Good news for the 1.5 million people who, even though they’ve built up 20 per cent deposits, have not been able to buy because of the banks’ reluctance to lend.
An innovative new mortgage product is designed to make it easier for ordinary homebuyers to get access to the funds they need, by making it more attractive for banks to lend to them.
Castle Trust’s partnership mortgage is available to buyers aged up to 55 with a good credit record, who are seeking to buy a property that is at least two years old. They must have at least a 20 per cent deposit and be able to get an ordinary repayment mortgage of up to 60 per cent from a bank or building society. This makes up 80 per cent of the property’s value. The final 20 per cent comes from a new partnership mortgage, which is special because it involves no monthly outgoings and no added interest…
And there will be no monthly outgoing on that 20 per cent - no interest payment and no capital repayment for the whole of the mortgage term (up to 25 years). Instead, when you sell up, or at the end of the mortgage term, you’ll repay the original loan plus 40 per cent of any increase in the property value during that time.
So if the price of your home has not changed, you’ve effectively had an interest-free loan on 20 per cent of its value. If the price has fallen, Castle Trust will still expect the loan to be repaid but will shoulder 20 per cent of the losses (on purchases only, not remortgages).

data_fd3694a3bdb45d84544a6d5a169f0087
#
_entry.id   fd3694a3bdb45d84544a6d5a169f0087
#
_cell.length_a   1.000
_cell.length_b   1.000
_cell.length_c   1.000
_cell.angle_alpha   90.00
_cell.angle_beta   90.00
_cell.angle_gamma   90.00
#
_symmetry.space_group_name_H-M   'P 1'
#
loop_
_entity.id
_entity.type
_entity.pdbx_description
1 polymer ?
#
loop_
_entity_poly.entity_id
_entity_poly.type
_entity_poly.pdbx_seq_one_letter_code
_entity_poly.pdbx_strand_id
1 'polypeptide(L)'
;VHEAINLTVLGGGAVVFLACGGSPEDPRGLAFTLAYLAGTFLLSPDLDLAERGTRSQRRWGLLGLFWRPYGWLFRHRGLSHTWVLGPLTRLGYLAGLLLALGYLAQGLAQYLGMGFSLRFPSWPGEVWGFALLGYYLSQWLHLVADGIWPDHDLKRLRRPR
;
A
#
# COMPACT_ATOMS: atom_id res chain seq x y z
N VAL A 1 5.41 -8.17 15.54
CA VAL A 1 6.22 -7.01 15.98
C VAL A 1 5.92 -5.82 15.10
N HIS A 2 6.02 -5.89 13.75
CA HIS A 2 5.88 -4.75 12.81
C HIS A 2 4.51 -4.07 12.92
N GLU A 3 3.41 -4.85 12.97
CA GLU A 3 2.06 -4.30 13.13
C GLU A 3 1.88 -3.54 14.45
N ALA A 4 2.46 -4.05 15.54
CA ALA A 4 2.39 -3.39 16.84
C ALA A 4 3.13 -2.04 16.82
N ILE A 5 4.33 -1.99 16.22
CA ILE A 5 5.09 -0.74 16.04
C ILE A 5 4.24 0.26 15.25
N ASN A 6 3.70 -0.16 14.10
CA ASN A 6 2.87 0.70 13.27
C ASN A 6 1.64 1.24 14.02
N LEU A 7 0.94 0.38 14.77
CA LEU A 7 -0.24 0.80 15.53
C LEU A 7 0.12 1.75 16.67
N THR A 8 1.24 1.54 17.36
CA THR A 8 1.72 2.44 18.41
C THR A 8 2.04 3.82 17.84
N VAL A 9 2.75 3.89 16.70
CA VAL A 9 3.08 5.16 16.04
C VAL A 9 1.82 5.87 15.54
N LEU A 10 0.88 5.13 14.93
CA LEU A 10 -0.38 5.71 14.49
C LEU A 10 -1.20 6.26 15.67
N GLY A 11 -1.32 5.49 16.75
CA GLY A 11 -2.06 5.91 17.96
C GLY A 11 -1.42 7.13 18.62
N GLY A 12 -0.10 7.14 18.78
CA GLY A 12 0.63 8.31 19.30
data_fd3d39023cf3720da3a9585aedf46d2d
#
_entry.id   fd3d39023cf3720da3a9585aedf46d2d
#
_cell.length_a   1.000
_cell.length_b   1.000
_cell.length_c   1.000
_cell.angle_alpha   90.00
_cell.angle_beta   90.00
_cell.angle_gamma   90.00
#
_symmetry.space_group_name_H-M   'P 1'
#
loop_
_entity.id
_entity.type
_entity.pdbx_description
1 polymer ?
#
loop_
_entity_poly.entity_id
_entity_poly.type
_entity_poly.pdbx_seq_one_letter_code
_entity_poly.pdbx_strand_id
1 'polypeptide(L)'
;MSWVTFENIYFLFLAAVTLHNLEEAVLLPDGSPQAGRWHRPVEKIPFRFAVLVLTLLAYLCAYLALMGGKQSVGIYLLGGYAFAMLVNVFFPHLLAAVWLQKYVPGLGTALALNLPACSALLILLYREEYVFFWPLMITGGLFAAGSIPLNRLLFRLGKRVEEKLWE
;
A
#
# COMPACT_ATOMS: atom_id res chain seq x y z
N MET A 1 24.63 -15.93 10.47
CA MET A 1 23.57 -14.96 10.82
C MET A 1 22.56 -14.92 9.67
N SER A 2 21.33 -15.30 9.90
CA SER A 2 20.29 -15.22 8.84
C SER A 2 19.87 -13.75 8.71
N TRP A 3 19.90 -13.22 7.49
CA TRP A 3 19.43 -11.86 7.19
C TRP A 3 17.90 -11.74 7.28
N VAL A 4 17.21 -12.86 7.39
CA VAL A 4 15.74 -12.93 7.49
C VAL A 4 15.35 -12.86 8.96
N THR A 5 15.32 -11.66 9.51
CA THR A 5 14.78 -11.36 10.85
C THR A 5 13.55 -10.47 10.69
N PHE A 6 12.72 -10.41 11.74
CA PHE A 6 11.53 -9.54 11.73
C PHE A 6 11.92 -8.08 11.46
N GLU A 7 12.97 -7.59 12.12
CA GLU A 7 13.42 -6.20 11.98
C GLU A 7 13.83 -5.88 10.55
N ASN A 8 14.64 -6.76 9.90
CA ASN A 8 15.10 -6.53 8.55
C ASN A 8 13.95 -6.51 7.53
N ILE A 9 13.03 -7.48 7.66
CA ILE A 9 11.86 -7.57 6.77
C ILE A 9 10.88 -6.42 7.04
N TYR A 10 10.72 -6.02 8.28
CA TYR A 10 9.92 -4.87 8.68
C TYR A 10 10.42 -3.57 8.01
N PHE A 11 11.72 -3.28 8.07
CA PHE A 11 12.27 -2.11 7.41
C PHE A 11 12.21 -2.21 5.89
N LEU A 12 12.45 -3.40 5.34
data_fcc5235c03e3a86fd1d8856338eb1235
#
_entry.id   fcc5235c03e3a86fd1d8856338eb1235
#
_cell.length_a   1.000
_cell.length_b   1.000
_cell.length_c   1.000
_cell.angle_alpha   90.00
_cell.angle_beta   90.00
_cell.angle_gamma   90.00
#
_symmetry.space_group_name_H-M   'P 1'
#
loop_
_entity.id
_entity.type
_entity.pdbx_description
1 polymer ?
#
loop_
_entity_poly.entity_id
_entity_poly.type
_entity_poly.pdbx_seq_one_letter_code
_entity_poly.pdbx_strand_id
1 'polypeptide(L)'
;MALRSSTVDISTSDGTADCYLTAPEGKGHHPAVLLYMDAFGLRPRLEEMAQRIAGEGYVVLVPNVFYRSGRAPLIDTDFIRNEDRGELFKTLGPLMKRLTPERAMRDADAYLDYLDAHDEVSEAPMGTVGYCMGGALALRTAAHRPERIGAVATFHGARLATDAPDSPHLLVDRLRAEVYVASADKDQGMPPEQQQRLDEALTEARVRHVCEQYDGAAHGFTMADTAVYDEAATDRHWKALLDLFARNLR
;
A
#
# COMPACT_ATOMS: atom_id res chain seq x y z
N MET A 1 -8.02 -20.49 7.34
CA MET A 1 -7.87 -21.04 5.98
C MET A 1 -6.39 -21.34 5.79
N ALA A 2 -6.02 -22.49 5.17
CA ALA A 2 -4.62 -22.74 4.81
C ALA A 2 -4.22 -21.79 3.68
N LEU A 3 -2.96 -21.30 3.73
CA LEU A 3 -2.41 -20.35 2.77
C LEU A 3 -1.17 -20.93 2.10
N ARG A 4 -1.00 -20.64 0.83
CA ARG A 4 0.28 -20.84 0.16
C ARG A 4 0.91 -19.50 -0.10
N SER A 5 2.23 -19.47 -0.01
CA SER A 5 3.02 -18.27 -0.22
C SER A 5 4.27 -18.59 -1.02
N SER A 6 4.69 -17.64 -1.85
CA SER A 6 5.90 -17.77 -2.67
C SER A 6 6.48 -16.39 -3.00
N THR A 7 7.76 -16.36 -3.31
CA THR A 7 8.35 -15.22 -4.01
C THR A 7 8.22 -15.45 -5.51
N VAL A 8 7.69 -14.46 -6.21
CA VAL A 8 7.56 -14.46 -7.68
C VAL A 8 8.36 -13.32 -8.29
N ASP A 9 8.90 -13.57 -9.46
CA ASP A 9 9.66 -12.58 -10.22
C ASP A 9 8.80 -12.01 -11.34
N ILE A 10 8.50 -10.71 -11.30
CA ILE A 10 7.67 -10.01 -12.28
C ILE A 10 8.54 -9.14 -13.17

For would-be buyers there are several potential benefits. Firstly, lenders are much keener on customers who only need 60 per cent loan-to-value (LTV) mortgages, because there is very little risk that they will be stuck with a property worth less than the amount they lent on it. So it should be easier to get a repayment mortgage.
Secondly, it’s likely a 60 per cent LTV mortgage will be at a lower interest rate than one at 80 per cent LTV, so your monthly outgoings should be substantially reduced. Ray Boulger, mortgage specialist at broker John Charcol, calculates that monthly payments will be around 30 per cent lower on a 25-year, 60 per cent LTV repayment mortgage - alongside a 20 per cent Partnership Mortgage - than they would be on a standard 80 per cent LTV repayment mortgage.
Additionally, the 20 per cent Partnership Mortgage means borrowers are less exposed to the risk of rising interest rates that could blow their monthly budget.
The risk is that you could end up paying more overall if property prices rocket. Basically, says Andrew Hagger of moneycomms.co.uk: “There is a trade-off between lower monthly outgoings for as long as you are borrowing and losing 40 per cent of the increase in the value of your home.”
Provided your home value rises by less than around three per cent a year, the Partnership option is likely to work out cheaper than the traditional equivalent. But Hagger gives the example of a home that increases from £200,000 to £300,000 over a ten-year mortgage term – an annual increase of 4.1 per cent. In that scenario you could find yourself £20,000 worse off.
Partnership Mortgages are therefore unlikely to work well for areas such as central London, where prices are particularly robust. Nor are they suitable if you’re uncomfortable with such uncertainty as to what your loan will cost you. But for those who live where house prices tend not to be volatile and want to cut monthly outgoings, they could be a useful option.
Importantly, Castle Trust is putting a lot of emphasis on the importance of borrowers understanding the potential risks, and its mortgages are only available through approved, qualified mortgage advisers.